The Music Museum owns a collection of more than a thousand instruments from the 16th to the 20th century, mostly European, but also African and Asian, of both classical and popular traditions.
The greater part of this pile comes from the former collections of Michel’angelo Lambertini, Alfredo Keil and Carvalho Monteiro. Among them there are rare instruments of incalculable historical and organological importance, and it is particularly notable the quantity and quality of the instruments made in Portugal, items rarely found in other comparable museums.
The collection includes a number of unique items, such as the cors anglais made by Grenser, by Grundman & Floth (Leipzig, late 18th century) and by Ernesto Frederico Haupt (Lisbon, mid 19th century); extremely rare is the oboe produced by Eichentopf (Leipzig, second quarter of the 18th century); and of enormous organological importance is the harpsichord built by Pascal Taskin.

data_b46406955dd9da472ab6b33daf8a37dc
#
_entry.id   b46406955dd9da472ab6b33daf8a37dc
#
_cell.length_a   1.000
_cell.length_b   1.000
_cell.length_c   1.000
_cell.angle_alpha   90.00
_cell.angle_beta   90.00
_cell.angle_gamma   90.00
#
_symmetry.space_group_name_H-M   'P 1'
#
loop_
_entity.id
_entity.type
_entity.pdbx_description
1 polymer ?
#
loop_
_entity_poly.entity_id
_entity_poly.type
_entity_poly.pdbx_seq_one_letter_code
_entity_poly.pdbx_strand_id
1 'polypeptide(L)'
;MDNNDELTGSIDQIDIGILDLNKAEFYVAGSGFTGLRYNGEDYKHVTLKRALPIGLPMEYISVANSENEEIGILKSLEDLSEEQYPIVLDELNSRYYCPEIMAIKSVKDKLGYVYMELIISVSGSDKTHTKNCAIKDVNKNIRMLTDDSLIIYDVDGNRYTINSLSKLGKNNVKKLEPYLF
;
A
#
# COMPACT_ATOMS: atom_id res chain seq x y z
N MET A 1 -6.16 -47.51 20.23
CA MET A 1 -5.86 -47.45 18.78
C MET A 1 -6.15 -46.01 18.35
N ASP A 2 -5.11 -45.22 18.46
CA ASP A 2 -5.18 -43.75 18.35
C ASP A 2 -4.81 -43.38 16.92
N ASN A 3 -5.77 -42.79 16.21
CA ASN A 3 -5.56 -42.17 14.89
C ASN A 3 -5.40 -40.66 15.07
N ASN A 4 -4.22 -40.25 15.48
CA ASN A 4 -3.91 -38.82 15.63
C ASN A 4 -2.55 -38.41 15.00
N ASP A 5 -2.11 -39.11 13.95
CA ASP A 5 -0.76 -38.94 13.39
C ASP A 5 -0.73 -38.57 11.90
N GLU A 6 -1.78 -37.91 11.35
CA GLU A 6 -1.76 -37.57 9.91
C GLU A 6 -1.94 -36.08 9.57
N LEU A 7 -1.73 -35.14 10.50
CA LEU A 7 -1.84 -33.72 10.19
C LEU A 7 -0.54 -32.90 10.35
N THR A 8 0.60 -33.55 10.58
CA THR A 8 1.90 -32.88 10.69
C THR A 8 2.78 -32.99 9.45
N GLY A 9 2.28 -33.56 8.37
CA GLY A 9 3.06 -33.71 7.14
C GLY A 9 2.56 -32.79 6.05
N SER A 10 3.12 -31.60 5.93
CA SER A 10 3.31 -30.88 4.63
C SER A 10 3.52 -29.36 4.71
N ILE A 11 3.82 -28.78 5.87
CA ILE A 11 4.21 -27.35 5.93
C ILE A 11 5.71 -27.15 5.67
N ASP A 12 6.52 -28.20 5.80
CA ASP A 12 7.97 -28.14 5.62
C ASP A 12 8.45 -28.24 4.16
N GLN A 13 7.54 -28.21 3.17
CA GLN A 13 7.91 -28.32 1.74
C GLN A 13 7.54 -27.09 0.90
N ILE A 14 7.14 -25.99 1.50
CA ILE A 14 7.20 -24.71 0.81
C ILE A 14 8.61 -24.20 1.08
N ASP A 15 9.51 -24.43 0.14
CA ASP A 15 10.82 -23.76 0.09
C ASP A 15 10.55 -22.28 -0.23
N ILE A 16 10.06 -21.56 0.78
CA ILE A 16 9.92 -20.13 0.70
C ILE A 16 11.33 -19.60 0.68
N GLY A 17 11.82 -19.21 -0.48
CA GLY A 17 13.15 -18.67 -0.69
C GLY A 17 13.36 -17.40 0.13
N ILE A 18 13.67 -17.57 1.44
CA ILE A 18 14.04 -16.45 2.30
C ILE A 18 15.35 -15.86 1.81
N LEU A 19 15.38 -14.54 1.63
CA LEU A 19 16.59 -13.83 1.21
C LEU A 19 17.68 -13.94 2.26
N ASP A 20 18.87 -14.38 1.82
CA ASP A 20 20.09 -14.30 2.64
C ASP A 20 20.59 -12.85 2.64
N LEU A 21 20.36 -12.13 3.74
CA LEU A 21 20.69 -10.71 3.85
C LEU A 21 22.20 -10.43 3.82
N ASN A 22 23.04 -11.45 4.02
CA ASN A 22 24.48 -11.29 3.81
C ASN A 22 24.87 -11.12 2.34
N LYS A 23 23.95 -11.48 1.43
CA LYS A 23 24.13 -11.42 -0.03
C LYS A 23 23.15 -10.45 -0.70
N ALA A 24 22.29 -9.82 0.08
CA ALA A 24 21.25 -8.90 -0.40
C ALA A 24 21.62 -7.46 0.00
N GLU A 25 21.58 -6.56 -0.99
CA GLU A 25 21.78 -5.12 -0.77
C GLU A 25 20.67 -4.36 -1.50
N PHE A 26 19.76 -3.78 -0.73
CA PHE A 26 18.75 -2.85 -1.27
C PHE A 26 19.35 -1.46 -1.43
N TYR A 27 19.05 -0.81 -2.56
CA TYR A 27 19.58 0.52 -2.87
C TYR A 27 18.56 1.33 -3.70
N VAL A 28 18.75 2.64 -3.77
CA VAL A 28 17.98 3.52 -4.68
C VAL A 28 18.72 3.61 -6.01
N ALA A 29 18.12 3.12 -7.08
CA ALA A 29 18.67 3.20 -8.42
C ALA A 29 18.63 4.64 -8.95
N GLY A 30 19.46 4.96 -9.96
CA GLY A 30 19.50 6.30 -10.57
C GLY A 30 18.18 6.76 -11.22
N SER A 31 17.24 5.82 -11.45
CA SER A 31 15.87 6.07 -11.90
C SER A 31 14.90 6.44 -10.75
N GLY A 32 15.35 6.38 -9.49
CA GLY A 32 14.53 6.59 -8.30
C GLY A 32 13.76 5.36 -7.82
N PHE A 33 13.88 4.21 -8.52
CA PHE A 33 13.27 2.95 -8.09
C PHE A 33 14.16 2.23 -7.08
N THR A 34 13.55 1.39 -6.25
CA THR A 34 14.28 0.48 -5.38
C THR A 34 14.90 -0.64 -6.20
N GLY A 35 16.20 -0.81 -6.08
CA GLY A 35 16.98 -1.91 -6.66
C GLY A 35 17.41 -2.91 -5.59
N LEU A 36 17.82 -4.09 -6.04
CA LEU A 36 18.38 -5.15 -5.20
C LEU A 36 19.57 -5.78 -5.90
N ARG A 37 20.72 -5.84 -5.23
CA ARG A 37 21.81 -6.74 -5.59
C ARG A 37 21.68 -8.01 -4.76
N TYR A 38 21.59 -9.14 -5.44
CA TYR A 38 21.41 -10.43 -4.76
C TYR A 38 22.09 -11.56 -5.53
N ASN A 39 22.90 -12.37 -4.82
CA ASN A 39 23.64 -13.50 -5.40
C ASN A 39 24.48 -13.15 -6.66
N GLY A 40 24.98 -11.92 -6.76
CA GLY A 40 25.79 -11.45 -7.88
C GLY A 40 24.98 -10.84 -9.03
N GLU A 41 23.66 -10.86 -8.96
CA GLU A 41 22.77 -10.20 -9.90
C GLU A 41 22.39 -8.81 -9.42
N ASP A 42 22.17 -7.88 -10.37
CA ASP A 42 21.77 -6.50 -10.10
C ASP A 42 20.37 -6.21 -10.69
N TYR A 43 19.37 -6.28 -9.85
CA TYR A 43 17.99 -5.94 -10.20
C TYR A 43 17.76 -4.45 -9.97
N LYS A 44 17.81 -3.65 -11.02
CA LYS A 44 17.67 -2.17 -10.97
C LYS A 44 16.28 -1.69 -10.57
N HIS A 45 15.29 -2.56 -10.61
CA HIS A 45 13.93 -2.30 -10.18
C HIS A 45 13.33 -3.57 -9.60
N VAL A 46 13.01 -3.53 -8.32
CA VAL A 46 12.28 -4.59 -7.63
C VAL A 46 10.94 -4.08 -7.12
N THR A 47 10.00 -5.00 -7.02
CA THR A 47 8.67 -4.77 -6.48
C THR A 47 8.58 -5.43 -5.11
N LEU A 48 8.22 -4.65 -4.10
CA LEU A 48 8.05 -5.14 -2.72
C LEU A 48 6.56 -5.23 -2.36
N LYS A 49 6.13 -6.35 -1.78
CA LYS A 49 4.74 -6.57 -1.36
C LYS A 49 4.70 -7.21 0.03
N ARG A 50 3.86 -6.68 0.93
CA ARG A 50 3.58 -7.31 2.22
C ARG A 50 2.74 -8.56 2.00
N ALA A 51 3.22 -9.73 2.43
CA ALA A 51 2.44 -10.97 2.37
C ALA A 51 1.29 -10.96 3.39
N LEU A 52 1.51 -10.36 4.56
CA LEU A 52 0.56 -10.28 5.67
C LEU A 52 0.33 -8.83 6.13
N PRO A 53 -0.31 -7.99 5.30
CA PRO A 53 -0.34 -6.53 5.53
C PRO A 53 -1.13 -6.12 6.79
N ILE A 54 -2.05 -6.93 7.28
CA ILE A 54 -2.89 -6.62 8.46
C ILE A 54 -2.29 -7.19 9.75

Among the instruments produced in Portugal, particularly noteworthy are the harpsichord built by Joaquim José Antunes (Lisbon, 1758), the 18th-century harpsichords from Lisbon and Oporto workshops, the violins and ’cellos made by José Galrão (active in Lisbon between 1760 and 1794), the transverse flutes of the Haupt ‘dynasty’ (middle of the 18th century to the end of the 19th), the cornets and trombones produced by Rafael Rebelo (Lisbon, 1875), the organ constructed by Joaquim Fontanes (late 18th century) and the guitars made by Domingos José Araújo (Braga, 1812).
A number of items are important as mementoes of their owners, significant personalities in Portuguese and European public and cultural life. This is the case with the piano (Boisselot & Fils) which Franz Liszt brought from France in 1845, the horn made by Marcel-Auguste Raoux for Joaquim Pedro Quintela, 1st Count of Farrobo, the Antonio Stradivari ’cello, which belonged to and was played by King Luís, and the Henry Lockey Hill ’cello, which belonged to the ’cellist Guilhermina Suggia.
Others are rather curious, such as the pocket fiddles (‘kits’, as they were known), used by dancing teachers, the crystal and silver flute, the stick flutes, the melophone which belonged to Jean Louis Olivier Cossoul and the trumpets marine.